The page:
• “Gender identity or expression” means a gender-related identity, appearance, expression, or behavior of a person, regardless of the person’s assigned sex at birth.

  • “Place of public accommodation” means: (k) Any nursery, private school or university or other place of education


Senate Bill 225

In June 2017 Governor Sandoval signed SB225, a law requiring for all school districts or public schools to adopt a policy that contains requirements and methods for addressing certain rights and needs of persons with diverse gender identities or expressions on an individualized basis.

SB225 states NRS 388.133 is hereby amended to read as follows:

  1. The Department shall, in consultation with the governing bodies, educational personnel, local associations and organizations of parents whose children are enrolled in schools throughout this State, and individual parents and legal guardians whose children are enrolled in schools throughout this State, prescribe by regulation a policy for all school districts and schools to provide a safe and respectful learning environment that is free of bullying and cyber-bullying.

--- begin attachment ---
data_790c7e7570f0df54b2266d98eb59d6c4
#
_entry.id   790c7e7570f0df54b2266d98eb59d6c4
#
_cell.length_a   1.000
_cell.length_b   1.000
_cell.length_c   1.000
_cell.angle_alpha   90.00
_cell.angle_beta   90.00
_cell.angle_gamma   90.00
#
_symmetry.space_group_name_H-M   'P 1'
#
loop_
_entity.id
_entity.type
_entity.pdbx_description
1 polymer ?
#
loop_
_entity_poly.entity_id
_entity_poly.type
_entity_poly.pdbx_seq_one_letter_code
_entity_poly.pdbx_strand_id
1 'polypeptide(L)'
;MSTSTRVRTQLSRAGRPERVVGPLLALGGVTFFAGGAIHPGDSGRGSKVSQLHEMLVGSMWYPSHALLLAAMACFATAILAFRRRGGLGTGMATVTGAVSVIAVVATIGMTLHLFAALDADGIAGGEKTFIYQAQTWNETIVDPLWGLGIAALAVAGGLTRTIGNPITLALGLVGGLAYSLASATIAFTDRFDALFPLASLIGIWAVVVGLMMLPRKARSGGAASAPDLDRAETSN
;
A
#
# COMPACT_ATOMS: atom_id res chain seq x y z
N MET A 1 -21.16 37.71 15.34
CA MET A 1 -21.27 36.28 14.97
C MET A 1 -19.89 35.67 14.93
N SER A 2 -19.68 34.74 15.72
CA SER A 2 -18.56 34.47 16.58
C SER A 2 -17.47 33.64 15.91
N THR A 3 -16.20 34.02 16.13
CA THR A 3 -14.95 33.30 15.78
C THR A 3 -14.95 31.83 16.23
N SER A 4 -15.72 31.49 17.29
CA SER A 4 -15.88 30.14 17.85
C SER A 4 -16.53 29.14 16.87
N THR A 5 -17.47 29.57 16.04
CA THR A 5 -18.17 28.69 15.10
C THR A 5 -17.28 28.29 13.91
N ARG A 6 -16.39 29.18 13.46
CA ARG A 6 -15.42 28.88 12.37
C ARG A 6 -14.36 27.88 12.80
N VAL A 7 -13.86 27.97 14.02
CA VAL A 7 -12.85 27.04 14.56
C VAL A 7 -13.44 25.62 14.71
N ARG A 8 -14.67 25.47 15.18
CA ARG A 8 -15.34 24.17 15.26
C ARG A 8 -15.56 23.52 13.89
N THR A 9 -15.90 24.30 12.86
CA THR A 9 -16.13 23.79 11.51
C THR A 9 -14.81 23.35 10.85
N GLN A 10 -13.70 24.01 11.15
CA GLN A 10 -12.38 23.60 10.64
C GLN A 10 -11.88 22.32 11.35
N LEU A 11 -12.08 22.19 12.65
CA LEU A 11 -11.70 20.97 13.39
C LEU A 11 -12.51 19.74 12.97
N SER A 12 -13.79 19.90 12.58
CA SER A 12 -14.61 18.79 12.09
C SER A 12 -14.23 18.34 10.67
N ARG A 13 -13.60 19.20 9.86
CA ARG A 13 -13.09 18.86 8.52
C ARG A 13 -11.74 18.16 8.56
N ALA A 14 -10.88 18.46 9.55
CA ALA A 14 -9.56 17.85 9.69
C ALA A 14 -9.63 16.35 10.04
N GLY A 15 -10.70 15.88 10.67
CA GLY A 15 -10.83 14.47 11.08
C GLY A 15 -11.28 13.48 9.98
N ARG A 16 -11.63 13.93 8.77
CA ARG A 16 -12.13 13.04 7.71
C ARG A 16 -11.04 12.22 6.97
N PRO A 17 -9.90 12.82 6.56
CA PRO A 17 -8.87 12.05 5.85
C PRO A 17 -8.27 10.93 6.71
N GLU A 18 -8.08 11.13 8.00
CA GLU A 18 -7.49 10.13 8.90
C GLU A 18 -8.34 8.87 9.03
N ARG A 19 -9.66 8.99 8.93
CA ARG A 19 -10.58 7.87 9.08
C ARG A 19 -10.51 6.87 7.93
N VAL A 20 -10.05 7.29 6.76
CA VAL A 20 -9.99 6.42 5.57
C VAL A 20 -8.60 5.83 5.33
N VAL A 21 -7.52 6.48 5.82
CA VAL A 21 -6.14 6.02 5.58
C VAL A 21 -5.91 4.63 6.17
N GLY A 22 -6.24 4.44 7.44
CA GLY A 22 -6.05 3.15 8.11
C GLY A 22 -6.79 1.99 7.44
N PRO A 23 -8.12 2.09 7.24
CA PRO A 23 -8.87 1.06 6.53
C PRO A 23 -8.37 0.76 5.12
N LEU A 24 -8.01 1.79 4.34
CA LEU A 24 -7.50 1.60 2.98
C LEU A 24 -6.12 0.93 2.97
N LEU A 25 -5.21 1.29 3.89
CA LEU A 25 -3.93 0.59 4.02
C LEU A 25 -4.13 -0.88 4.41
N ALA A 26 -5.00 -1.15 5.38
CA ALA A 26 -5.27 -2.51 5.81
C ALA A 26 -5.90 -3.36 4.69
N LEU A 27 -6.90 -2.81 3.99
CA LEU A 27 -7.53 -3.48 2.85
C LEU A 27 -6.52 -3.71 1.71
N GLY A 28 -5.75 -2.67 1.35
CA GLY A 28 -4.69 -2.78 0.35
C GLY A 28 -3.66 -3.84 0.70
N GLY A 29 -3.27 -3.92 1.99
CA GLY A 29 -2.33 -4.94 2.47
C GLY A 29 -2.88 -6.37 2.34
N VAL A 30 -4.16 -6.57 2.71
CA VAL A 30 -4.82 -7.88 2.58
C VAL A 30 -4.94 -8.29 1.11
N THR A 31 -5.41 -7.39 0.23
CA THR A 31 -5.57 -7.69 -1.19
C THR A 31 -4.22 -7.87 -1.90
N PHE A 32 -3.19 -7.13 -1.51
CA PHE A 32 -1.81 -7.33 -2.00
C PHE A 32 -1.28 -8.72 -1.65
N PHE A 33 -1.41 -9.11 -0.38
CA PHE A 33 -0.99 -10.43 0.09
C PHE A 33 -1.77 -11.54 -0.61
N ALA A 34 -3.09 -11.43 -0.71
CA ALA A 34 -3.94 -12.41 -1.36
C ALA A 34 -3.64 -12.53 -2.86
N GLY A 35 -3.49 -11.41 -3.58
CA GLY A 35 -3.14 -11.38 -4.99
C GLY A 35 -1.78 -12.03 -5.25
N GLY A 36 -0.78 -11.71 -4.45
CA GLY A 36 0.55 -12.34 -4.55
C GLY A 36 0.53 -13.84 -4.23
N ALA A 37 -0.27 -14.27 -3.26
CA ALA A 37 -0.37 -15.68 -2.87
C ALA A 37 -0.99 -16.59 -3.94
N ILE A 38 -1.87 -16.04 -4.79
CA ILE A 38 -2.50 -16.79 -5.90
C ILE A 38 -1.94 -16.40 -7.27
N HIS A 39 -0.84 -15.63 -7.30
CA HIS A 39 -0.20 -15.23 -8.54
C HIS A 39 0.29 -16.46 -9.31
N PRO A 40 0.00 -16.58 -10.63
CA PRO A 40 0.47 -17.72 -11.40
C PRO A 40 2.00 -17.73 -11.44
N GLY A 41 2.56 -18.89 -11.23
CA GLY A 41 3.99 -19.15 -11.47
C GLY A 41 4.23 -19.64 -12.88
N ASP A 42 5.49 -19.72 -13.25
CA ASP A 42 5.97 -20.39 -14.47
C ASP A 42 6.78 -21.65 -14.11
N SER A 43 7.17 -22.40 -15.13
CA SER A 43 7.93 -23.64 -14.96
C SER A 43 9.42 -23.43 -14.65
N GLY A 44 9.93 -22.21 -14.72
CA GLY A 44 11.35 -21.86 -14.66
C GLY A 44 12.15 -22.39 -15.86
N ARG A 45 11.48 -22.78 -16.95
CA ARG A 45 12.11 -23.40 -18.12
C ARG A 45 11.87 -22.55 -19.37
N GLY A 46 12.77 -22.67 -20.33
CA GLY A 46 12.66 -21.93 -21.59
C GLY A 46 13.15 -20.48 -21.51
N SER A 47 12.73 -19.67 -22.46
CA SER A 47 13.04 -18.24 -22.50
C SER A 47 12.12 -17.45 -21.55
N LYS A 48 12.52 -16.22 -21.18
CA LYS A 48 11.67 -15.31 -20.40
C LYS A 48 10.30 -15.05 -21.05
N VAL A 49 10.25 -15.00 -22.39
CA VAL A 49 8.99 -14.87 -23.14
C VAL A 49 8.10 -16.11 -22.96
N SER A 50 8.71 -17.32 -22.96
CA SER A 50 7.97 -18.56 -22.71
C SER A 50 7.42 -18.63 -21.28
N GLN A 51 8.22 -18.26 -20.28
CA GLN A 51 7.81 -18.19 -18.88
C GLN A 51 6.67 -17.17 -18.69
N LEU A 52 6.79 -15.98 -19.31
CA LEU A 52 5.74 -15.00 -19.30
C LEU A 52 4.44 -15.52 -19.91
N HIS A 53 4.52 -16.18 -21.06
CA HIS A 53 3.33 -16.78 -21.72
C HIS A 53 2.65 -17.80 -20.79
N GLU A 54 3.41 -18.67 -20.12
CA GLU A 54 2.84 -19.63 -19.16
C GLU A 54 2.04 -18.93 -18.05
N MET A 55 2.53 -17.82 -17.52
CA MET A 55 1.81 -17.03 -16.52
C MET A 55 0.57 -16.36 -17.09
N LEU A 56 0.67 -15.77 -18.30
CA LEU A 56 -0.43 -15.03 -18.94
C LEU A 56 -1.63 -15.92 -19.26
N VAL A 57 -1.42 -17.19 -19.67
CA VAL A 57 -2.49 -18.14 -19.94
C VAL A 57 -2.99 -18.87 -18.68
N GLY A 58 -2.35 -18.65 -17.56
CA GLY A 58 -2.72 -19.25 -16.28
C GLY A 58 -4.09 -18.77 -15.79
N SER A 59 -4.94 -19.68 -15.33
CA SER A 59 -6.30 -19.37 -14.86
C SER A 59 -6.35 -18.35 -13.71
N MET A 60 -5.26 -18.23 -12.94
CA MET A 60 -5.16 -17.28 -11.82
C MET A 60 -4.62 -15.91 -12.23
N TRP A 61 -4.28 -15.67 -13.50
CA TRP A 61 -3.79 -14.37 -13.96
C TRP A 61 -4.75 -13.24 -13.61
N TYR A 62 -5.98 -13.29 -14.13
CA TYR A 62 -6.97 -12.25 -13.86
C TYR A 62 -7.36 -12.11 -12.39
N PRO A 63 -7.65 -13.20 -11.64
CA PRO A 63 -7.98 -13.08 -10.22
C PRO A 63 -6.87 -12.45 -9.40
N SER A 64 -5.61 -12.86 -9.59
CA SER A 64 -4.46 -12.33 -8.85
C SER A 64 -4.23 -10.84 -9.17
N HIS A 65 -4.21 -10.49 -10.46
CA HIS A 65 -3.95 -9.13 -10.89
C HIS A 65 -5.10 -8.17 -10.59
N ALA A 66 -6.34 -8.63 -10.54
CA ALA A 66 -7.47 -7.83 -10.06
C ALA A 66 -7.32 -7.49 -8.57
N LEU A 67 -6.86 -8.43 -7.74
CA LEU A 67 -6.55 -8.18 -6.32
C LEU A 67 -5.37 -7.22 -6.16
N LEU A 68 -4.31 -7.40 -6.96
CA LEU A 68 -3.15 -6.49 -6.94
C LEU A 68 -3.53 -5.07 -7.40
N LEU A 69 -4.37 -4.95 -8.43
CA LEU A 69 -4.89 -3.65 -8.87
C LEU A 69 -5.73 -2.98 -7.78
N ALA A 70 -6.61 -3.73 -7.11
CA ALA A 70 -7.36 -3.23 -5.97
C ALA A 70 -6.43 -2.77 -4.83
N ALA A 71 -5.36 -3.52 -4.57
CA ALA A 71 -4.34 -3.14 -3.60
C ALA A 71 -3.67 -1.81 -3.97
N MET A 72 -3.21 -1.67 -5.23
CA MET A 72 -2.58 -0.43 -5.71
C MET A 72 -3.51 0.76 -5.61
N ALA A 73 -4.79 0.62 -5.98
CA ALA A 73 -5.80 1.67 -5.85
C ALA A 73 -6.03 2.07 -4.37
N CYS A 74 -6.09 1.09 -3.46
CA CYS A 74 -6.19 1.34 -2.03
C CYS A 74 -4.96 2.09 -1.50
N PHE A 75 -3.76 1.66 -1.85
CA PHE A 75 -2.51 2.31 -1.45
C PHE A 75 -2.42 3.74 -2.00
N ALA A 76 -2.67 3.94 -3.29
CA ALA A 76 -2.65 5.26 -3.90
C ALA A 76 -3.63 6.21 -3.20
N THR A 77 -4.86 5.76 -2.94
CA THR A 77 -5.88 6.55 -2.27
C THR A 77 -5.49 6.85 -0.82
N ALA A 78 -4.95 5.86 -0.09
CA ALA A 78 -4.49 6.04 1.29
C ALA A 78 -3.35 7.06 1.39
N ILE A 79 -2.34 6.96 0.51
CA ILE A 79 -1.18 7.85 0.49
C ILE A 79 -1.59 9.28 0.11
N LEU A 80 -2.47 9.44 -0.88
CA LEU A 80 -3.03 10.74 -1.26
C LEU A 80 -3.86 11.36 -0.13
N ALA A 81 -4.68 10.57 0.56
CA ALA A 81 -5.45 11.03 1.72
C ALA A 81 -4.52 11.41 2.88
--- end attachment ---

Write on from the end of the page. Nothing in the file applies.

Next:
2.  The policy must include, without limitation:

  • (a) Requirements and methods for reporting violations of NRS 388.135, including, without limitation, violations among teachers and violations between teachers and administrators, coaches and other personnel of a school district or school;

  • (b) Requirements and methods for addressing the rights and needs of persons with diverse gender identities or expressions; and

  • (c) A policy for use by school districts and schools to train members of the governing body and all administrators, teachers and all other personnel employed by the governing body. The policy must include, without limitation:

    • (1) Training in the appropriate methods to facilitate positive human relations among pupils by eliminating the use of bullying and cyber-bullying so that pupils may realize their full academic and personal potential;

    • (2) Training in methods to prevent, identify and report incidents of bullying and cyber-bullying;